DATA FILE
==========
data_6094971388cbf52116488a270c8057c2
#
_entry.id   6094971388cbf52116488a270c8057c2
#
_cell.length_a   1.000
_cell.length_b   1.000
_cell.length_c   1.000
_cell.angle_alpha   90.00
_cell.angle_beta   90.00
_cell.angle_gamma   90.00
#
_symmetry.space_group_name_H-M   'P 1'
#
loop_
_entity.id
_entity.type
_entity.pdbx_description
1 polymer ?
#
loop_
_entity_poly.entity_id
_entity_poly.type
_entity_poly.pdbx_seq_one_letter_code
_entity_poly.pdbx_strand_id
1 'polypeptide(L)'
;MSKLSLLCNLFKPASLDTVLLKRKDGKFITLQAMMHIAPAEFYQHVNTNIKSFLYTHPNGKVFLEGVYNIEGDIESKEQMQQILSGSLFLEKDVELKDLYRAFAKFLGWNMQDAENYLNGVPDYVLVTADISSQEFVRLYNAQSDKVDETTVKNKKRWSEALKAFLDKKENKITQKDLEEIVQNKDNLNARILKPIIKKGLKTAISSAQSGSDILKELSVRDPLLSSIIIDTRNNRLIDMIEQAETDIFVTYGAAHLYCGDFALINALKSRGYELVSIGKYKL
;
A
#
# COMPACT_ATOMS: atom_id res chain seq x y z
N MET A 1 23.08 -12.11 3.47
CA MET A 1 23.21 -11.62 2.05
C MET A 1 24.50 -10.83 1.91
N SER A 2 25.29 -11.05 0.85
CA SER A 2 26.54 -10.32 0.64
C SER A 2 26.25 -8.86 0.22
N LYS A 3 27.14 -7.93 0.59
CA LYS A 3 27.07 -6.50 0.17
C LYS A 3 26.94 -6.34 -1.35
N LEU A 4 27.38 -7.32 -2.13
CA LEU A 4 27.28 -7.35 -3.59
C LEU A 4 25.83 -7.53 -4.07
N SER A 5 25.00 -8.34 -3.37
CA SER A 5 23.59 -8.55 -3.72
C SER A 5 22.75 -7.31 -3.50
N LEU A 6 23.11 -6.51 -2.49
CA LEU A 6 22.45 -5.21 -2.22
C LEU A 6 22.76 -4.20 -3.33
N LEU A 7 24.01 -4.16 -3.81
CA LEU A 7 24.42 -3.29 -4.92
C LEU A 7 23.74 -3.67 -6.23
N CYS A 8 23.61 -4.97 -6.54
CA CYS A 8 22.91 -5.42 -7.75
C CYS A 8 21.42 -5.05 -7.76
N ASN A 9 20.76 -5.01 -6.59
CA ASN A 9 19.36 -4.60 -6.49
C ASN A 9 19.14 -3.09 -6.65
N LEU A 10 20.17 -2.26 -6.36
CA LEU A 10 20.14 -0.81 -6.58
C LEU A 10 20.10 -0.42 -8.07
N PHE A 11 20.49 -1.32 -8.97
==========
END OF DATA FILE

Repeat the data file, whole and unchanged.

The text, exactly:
data_6094971388cbf52116488a270c8057c2
#
_entry.id   6094971388cbf52116488a270c8057c2
#
_cell.length_a   1.000
_cell.length_b   1.000
_cell.length_c   1.000
_cell.angle_alpha   90.00
_cell.angle_beta   90.00
_cell.angle_gamma   90.00
#
_symmetry.space_group_name_H-M   'P 1'
#
loop_
_entity.id
_entity.type
_entity.pdbx_description
1 polymer ?
#
loop_
_entity_poly.entity_id
_entity_poly.type
_entity_poly.pdbx_seq_one_letter_code
_entity_poly.pdbx_strand_id
1 'polypeptide(L)'
;MSKLSLLCNLFKPASLDTVLLKRKDGKFITLQAMMHIAPAEFYQHVNTNIKSFLYTHPNGKVFLEGVYNIEGDIESKEQMQQILSGSLFLEKDVELKDLYRAFAKFLGWNMQDAENYLNGVPDYVLVTADISSQEFVRLYNAQSDKVDETTVKNKKRWSEALKAFLDKKENKITQKDLEEIVQNKDNLNARILKPIIKKGLKTAISSAQSGSDILKELSVRDPLLSSIIIDTRNNRLIDMIEQAETDIFVTYGAAHLYCGDFALINALKSRGYELVSIGKYKL
;
A
#
# COMPACT_ATOMS: atom_id res chain seq x y z
N MET A 1 23.08 -12.11 3.47
CA MET A 1 23.21 -11.62 2.05
C MET A 1 24.50 -10.83 1.91
N SER A 2 25.29 -11.05 0.85
CA SER A 2 26.54 -10.32 0.64
C SER A 2 26.25 -8.86 0.22
N LYS A 3 27.14 -7.93 0.59
CA LYS A 3 27.07 -6.50 0.17
C LYS A 3 26.94 -6.34 -1.35
N LEU A 4 27.38 -7.32 -2.13
CA LEU A 4 27.28 -7.35 -3.59
C LEU A 4 25.83 -7.53 -4.07
N SER A 5 25.00 -8.34 -3.37
CA SER A 5 23.59 -8.55 -3.72
C SER A 5 22.75 -7.31 -3.50
N LEU A 6 23.11 -6.51 -2.49
CA LEU A 6 22.45 -5.21 -2.22
C LEU A 6 22.76 -4.20 -3.33
N LEU A 7 24.01 -4.16 -3.81
CA LEU A 7 24.42 -3.29 -4.92
C LEU A 7 23.74 -3.67 -6.23
N CYS A 8 23.61 -4.97 -6.54
CA CYS A 8 22.91 -5.42 -7.75
C CYS A 8 21.42 -5.05 -7.76
N ASN A 9 20.76 -5.01 -6.59
CA ASN A 9 19.36 -4.60 -6.49
C ASN A 9 19.14 -3.09 -6.65
N LEU A 10 20.17 -2.26 -6.36
CA LEU A 10 20.14 -0.81 -6.58
C LEU A 10 20.10 -0.42 -8.07
N PHE A 11 20.49 -1.32 -8.97